Announcing Future House

November 1, 2023

Today, we are announcing Future House, a new philanthropically-funded moonshot focused on building an AI Scientist. Our 10-year mission is to build semi-autonomous AIs for scientific research, to accelerate the pace of discovery and to provide world-wide access to cutting-edge scientific, medical, and engineering expertise. We have chosen to focus on biology because we believe biology is the science most likely to advance humanity in the coming decades, through its impact on medicine, food security, and climate.

Biology research today is set to scale. New techniques allow us to test tens or hundreds of thousands of hypotheses in a single experiment. New tools allow us to design thousands of proteins computationally in parallel. However, the fundamental bottleneck in biology today is not just data or computational power, but human effort, too: no individual scientist has time to design tens of thousands of individual hypotheses, or to read the thousands of biology papers that are published each day.

At Future House, we aim to remove this effort bottleneck by building AI systems -- AI Scientists -- that can reason scientifically on their own. Our AI Scientists will augment human intelligence. In 10 years, we believe that the AI Scientists will allow science to scale both vertically, allowing every human scientist to perform 10x or 100x more experiments and analyses than they can today; and laterally, by democratizing access to science and to all disciplines that are derived from it.

Our work at Future House is informed by several core hypotheses. 

Firstly, we believe that all of the key components and capabilities for an AI Scientist can be built today. Scientific knowledge is represented in language, so the advent of language models is a major enabling advance. 

Secondly, we believe that it is impossible to build an AI Scientist without participation from human scientists. Games like Go, Starcraft, or Minecraft have well-defined rules and win conditions, but in science there are no rules, no rewards, and no manual. Human scientists, working on concrete science projects, are the closest thing we have to ground truth. Thus, we will operate a wet lab in house, where our researchers will pursue new inventions and discoveries assisted by our AI Scientist, to discover concretely how AI will enable biology to scale. 

Finally, we believe that building an AI Scientist is a key step towards building more capable and better-aligned general intelligences. Scientific reasoning, the ability to form a model of the world and to update that model in the face of uncertainty, is an essential aspect of human cognition. Biology is the most unknown science, and is thus the perfect playground in which to determine, under conditions that are free from overfitting, whether an AI Scientist can make predictions, plan experiments, or conduct analyses at a superhuman level. At Future House, integrated teams of machine learning researchers and biology researchers will iterate rapidly on constructing AI systems that can formulate hypotheses, plan experiments, reason mechanistically about the world, and apply those skills to concrete problems in biology.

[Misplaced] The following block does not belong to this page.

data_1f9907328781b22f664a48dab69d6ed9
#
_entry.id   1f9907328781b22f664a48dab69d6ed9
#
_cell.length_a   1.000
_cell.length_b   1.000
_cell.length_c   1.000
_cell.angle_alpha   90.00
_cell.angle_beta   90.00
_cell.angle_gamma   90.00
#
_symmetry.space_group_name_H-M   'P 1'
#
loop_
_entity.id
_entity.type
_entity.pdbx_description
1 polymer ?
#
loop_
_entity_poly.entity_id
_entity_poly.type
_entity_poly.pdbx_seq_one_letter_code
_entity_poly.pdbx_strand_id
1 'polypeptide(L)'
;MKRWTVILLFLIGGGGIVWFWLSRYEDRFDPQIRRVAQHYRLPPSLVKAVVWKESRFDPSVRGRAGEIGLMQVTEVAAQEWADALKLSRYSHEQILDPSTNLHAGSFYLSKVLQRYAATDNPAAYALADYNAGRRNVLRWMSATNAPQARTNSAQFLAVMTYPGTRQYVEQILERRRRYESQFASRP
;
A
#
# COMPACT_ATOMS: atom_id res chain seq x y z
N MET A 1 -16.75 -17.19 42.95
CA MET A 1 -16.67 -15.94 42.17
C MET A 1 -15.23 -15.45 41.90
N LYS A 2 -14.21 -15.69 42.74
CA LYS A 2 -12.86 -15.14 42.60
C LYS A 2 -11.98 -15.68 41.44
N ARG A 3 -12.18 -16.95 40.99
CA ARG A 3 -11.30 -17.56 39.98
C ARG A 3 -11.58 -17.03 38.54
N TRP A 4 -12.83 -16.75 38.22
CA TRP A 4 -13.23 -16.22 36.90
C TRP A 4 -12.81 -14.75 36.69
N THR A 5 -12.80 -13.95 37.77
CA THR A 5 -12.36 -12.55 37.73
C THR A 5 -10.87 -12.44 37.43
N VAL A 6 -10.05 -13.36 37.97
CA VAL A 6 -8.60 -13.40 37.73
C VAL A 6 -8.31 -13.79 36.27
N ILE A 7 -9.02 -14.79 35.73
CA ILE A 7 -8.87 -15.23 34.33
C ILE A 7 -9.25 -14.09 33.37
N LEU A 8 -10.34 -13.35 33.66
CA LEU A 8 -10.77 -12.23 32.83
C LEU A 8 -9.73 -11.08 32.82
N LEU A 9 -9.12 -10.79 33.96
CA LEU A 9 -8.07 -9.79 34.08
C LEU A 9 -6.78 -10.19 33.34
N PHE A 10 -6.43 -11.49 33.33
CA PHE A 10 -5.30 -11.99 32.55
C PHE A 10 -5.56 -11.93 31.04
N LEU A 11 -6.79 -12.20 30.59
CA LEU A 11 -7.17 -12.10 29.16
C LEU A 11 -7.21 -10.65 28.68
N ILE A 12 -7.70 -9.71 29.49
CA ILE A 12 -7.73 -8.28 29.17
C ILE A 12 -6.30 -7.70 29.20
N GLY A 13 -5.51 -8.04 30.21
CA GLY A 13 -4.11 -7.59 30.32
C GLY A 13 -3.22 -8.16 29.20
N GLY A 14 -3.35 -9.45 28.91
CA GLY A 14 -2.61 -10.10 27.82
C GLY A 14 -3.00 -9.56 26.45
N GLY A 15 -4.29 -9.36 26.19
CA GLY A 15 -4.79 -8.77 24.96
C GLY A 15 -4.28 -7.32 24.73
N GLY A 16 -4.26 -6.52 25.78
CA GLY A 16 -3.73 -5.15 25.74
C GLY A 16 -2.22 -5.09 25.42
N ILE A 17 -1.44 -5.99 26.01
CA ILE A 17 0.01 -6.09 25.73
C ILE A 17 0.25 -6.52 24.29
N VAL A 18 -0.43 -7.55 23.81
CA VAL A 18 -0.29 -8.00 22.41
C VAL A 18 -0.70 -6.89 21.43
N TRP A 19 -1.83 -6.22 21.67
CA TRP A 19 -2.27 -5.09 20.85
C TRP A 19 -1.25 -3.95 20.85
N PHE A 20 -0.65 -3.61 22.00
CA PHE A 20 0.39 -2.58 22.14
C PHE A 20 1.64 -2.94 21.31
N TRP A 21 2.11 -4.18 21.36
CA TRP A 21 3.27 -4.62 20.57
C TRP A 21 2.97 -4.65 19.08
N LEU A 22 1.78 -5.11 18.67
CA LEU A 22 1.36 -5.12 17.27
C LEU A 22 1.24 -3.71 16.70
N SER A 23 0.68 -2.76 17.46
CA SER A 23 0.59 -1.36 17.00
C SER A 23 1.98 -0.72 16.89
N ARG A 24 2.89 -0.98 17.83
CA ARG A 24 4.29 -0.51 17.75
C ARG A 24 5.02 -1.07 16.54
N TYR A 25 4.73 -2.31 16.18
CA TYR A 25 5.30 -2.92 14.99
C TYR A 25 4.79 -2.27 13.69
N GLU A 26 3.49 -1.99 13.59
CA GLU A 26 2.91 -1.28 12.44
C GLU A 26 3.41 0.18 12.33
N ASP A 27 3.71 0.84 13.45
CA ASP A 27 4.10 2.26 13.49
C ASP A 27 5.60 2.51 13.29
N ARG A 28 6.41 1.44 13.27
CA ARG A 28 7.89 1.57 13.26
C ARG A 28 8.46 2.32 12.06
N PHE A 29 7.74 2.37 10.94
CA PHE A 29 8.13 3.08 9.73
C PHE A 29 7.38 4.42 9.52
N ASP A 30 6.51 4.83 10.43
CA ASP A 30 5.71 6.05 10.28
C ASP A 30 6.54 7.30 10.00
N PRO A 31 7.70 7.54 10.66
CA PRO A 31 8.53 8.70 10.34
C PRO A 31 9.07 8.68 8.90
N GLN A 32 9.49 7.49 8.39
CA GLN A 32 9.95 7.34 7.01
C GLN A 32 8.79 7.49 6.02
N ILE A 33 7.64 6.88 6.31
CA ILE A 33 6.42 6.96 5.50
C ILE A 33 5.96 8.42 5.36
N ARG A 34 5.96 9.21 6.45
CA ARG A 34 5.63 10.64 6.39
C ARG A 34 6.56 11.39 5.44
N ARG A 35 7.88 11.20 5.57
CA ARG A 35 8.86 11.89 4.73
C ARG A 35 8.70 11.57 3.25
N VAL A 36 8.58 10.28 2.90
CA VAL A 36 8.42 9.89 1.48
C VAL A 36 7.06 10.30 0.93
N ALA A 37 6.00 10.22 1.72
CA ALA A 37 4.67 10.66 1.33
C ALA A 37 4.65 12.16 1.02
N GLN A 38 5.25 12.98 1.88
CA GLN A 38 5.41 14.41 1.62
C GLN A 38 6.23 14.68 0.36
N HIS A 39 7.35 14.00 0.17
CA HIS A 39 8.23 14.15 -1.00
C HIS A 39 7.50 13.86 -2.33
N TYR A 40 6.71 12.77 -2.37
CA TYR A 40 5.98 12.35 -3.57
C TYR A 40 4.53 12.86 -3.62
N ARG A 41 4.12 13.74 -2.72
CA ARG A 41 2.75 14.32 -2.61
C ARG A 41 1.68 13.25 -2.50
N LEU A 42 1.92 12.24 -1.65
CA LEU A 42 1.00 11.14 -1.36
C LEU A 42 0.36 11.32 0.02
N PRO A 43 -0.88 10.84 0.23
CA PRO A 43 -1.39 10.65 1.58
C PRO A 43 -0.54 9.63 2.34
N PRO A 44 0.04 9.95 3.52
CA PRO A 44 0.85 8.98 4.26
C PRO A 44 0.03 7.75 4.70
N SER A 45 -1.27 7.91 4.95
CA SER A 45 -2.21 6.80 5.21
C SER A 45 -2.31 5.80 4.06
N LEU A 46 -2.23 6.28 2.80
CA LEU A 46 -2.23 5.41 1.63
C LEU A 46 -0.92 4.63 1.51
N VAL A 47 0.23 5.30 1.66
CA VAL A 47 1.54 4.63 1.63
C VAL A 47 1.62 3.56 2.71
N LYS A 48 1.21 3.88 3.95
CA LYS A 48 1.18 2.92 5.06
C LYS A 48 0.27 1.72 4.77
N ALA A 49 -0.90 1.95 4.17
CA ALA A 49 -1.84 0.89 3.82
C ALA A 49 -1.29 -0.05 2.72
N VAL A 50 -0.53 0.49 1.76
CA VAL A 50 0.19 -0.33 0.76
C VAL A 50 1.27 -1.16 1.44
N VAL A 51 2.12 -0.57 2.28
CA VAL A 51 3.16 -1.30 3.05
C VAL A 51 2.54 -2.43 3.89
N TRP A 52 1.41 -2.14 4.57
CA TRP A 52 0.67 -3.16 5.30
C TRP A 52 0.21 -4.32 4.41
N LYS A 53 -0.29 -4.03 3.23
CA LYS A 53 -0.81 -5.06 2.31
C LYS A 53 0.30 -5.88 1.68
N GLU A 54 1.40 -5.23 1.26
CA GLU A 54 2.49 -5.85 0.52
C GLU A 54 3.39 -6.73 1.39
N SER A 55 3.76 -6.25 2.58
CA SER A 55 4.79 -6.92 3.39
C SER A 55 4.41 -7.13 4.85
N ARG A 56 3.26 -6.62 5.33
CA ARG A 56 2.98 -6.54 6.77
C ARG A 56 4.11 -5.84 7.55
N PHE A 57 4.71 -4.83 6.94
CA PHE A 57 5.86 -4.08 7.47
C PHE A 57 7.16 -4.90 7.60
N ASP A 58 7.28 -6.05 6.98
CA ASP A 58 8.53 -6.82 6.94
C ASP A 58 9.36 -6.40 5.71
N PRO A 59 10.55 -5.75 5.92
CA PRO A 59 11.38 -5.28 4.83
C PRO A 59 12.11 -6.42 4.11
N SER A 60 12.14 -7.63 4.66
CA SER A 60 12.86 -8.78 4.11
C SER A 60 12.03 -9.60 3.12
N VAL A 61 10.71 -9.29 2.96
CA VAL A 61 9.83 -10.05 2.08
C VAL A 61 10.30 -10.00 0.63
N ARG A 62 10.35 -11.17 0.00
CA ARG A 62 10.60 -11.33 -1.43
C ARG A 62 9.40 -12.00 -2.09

To measure our progress, we keep a “Challenge Book” with specific tasks that an AI scientist should be able to accomplish, ranging from the mundane (“design primers to clone mScarlet into a pAAV CAG GFP backbone”), to those that require complex scientific reasoning (“This cell isn’t clustering with the other cells in my dataset. Why not?”). AI systems today cannot complete even the simplest tasks in our challenge book. However, work over the past six months on systems such as ChemCrow, a language-based agent that can design and execute chemical reactions, has made it obvious that we will soon be able to build systems that can. 

In pursuit of our mission, we are pioneering a new approach to scientific research. Future House is an independent, non-profit research organization, headquartered in San Francisco, with the freedom to remain laser-focused on our long-term mission even if it takes us away from shorter-term, value-generating targets like drugs or industrial catalysts. We are fiercely committed to a flat structure, team science and individual contributions. We believe that the way to enable discoveries is to enable small, integrated teams of outstanding biologists and AI researchers to iterate rapidly towards big-if-true ideas. Seniority, tenure and even specific disciplines may blur as our teams forge a path forward together. As a non-profit, we also have a unique ability to prioritize responsible use of AI, which will be critical to ensure that our AI Scientists accelerate science without sacrificing safety or empowering bad actors. 

Finally, we are lucky to have an exceptional network of supporters. We are backed by Eric Schmidt, who is providing us with extraordinary freedom to pursue big ideas aligned with our mission. Andrew White, one of the primary architects of ChemCrow, is joining us as Head of Science. Tony Kulesa has worked with me on building Future House since the very beginning, and is joining our Board of Directors, along with Adam Marblestone and Tom Kalil. We would also like to call out Matt Rubashkin, who is joining us as Head of Engineering; Will Barnett, who is joining us as Head of Operations; and Sam Cox, Jakub Lála, Mike Hammerling, and Jon Laurent, who are joining as members of the technical staff. If this mission and these ideas are exciting to you, get in touch. Join our mailing list at the bottom of the page, follow us on X at @FutureHouseSF, and reach out to us at

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